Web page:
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Black Entertainment Television

ENTERTAINMENT
March 31, 1997 | JANE HALL, TIMES STAFF WRITER
Even as the television industry seeks approval from the government and the public for its controversial new ratings system, it has failed to convince two of its own. While most cable channels are slowly joining the major broadcast networks in labeling TV shows to help parents guide their children's viewing, two significant exceptions are beginning to stand out: PBS and cable's Black Entertainment Television.
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NEWS
January 23, 1996 | GREG BRAXTON, TIMES STAFF WRITER
O.J. Live. Finally. No limits. No restrictions. No holds barred. That's the claim, at least, of Black Entertainment Television executives planning to air an interview Wednesday with O.J. Simpson--his first live question-and-answer session since his acquittal on murder charges. Jefferi K. Lee, president of BET Networks, said Monday that he expects the hourlong interview, scheduled to be broadcast Wednesday at 7 p.m. on the cable network, to be informative and forthcoming.
ENTERTAINMENT
August 19, 1991 | JUBE SHIVER JR., TIMES STAFF WRITER
Only two years ago, Black Entertainment Television founder Bob Johnson seemed something of a pariah in Hollywood. His Washington-based cable network's reliance on music videos and other inexpensive shows drew widespread criticism from black producers who accused Johnson of squandering the resources of the nation's only black-owned cable channel. And Johnson seemed equally testy about Hollywood, saying, "I don't get excited sitting around with Hollywood types talking about programming."
BUSINESS
August 27, 1989 | JUBE SHIVER Jr., Times Staff Writer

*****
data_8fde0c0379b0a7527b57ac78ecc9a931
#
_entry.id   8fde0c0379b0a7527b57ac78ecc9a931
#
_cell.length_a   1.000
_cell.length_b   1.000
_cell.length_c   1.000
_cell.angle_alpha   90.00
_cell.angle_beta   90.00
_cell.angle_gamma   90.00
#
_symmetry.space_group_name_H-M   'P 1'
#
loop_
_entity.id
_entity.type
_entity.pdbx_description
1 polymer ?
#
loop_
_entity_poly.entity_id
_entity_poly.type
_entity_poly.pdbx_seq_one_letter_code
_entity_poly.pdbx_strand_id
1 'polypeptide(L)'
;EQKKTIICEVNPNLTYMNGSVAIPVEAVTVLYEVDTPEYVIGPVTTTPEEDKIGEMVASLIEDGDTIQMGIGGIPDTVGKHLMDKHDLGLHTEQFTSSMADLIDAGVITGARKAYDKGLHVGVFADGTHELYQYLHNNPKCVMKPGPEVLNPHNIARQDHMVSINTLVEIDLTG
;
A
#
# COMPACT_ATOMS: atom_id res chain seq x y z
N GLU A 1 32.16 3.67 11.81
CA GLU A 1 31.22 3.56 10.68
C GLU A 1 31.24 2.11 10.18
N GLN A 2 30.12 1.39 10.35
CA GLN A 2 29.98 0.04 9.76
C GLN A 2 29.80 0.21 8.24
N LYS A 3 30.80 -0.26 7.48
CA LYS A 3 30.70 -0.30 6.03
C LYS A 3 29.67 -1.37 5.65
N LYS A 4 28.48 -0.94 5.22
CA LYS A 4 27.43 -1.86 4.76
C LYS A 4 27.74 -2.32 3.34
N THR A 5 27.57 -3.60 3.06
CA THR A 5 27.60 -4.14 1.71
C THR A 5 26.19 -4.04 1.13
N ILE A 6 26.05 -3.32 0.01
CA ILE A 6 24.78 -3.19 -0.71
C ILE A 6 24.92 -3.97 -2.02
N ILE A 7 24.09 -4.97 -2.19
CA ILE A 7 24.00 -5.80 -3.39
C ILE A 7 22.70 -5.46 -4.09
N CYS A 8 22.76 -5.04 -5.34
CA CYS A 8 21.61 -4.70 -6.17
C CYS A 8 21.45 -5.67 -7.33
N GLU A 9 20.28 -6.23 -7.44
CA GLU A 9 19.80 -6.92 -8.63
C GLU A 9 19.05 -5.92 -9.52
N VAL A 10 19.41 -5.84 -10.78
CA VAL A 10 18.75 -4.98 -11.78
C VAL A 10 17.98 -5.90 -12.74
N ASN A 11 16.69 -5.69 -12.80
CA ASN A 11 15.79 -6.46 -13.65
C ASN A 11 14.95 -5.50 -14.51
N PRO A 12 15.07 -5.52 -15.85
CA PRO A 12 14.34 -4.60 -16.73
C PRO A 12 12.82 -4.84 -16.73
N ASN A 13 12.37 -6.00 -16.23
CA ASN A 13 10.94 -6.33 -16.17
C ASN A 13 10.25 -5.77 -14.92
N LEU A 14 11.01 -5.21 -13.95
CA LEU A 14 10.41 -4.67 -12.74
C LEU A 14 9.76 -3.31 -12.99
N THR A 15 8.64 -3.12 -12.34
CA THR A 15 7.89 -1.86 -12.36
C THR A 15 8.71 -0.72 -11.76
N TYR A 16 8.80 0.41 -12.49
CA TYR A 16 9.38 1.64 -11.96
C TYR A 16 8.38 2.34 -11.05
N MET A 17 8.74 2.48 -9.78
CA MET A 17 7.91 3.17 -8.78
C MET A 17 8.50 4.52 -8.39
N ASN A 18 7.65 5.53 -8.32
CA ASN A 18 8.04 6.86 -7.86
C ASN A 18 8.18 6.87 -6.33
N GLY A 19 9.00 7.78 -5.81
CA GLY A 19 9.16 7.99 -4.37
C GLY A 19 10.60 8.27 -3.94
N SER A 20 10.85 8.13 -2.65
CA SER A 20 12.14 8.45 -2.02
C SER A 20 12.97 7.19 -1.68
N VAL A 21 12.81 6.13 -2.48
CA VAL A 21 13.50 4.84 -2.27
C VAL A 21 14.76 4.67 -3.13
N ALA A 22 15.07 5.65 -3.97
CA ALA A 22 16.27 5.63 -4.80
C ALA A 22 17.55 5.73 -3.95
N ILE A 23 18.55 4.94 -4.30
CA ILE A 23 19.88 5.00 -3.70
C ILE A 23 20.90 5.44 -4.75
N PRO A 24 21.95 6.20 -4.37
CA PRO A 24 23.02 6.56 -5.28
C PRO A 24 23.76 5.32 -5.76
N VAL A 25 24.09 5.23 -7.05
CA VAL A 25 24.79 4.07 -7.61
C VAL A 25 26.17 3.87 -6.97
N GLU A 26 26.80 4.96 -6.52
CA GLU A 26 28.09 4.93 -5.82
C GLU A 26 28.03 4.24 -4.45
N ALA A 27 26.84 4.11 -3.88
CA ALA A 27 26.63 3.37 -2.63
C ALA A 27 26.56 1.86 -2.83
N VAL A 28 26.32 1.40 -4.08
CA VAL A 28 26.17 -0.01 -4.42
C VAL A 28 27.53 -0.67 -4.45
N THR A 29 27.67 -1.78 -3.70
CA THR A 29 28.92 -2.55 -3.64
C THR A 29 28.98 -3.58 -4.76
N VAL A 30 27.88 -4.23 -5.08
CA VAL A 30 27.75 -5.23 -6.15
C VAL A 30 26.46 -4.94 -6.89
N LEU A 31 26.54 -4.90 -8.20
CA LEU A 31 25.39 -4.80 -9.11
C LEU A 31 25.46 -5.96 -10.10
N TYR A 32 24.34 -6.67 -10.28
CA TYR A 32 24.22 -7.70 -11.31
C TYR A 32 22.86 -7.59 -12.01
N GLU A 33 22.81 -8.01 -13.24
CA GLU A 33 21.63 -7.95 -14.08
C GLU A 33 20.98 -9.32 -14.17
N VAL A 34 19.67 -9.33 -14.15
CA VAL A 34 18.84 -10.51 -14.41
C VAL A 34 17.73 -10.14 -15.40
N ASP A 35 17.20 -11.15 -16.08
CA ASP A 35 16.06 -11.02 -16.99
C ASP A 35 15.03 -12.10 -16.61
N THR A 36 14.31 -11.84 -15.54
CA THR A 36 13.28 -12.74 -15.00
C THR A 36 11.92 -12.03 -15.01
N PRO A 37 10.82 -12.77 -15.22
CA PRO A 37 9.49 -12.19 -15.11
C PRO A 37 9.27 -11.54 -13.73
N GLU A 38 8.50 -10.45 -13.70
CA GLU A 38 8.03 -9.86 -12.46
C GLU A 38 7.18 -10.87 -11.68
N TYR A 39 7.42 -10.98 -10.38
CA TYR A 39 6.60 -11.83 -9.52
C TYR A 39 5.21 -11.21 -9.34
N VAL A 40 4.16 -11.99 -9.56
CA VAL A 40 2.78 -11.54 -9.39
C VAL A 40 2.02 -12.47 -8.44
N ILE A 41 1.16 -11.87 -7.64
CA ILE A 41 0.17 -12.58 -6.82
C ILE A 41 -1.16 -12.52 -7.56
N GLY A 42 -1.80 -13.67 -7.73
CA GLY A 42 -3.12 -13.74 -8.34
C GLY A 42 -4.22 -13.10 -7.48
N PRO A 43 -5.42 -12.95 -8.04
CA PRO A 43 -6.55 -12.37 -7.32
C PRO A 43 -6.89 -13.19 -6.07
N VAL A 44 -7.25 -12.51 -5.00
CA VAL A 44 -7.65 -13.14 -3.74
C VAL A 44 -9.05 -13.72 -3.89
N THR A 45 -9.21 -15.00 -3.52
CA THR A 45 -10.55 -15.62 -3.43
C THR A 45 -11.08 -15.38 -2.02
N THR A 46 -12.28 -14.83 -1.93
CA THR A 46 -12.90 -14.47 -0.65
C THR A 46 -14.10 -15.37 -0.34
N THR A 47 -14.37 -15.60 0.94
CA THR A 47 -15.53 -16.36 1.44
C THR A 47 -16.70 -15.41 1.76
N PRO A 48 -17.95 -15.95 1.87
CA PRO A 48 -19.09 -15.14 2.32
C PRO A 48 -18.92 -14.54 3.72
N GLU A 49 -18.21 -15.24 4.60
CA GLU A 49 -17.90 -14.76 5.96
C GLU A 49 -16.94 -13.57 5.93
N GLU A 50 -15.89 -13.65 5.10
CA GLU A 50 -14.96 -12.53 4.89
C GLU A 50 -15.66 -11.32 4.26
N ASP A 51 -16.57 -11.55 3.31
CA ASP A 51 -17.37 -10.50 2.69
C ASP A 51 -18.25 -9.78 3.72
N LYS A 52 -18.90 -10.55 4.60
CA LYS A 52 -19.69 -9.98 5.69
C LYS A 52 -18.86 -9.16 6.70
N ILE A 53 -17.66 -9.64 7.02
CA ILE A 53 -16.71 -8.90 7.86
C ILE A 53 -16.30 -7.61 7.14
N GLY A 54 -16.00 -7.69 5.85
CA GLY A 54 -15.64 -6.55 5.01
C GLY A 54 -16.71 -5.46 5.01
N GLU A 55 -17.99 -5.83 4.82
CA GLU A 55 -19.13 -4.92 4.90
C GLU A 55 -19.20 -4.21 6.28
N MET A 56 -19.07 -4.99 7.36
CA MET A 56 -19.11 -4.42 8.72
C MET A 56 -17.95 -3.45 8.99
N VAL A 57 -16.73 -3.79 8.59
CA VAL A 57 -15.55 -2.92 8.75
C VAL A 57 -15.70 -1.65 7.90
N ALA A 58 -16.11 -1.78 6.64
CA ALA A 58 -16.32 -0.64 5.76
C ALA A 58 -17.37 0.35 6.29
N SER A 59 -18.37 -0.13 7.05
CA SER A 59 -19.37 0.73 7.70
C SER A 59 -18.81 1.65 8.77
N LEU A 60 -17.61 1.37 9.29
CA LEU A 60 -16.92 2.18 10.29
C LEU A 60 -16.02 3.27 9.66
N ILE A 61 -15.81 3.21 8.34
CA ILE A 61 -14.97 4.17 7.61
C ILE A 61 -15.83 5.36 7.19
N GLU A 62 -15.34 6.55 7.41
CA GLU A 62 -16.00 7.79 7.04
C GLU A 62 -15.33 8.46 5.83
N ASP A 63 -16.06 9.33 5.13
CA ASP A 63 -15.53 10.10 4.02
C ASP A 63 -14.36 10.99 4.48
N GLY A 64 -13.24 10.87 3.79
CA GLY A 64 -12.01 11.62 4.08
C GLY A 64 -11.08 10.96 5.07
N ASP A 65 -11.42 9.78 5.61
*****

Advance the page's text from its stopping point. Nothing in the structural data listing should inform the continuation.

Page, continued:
A few years after founding Washington-based Black Entertainment Television in 1980, owner Robert Johnson boasted that the nation's only black-owned cable network--then barely breaking even with B-movies and music videos--would be showing more costly dramatic series and soap operas "as early as 1986."
NEWS
January 25, 1996 | HENRY WEINSTEIN and TIM RUTTEN, TIMES STAFF WRITERS
O.J. Simpson has played many roles during his long career on the public stage--football hero, corporate pitchman and comic actor. In his interview with Black Entertainment Television on Wednesday, he assumed still another part--victim. How well it will play remains to be determined.
ENTERTAINMENT
November 28, 2001 | GREG BRAXTON, TIMES STAFF WRITER
The rap continues over the rap and music videos featured on Black Entertainment Television, or BET. The Council of Presidents, a coalition of leaders from national African American college sororities and fraternities, are scheduled to meet this weekend to discuss continuing concerns over videos airing on the black-themed network that feature scantily clad women and rappers bragging about their money, jewelry and sexual prowess. The group has been worried about the impact of the videos on youth.
CALIFORNIA | LOCAL
January 26, 1996 | TIM RUTTEN and HENRY WEINSTEIN, TIMES STAFF WRITERS
O.J. Simpson's first interview since his acquittal on double murder charges may or may not sell his videos. But it already has given his current legal antagonists a new line of attack and representatives of women's groups fresh fodder in their quarrel with the former football star. Evidence of both results could be seen Thursday, the fourth day of Simpson's deposition in the wrongful death lawsuits filed against him by the families and estates of Nicole Brown Simpson and Ronald Lyle Goldman.
BUSINESS
November 15, 1996 | JESUS SANCHEZ, TIMES STAFF WRITER
Hilton Hotels Corp. and the parent company of Black Entertainment Television said Thursday that they will explore the possibility of opening a Las Vegas hotel and casino designed to lure more African American visitors to the nation's gambling capital. The joint venture would blend the entertainment savvy of BET Holdings Inc.
ENTERTAINMENT
November 29, 1999 | PAUL FARHI, WASHINGTON POST
Huey: I used to be a firm believer in the economic philosophy of black nationalism. Jazmine: What's that? Huey: That's the belief that black people have a responsibility to support all black businesses, because that creates a strong black economic base. . . . Those powerful black business people would then act in the best interests of black America. Jazmine: You don't believe in that anymore? Huey: Let's just say BET shot a few holes in that theory.
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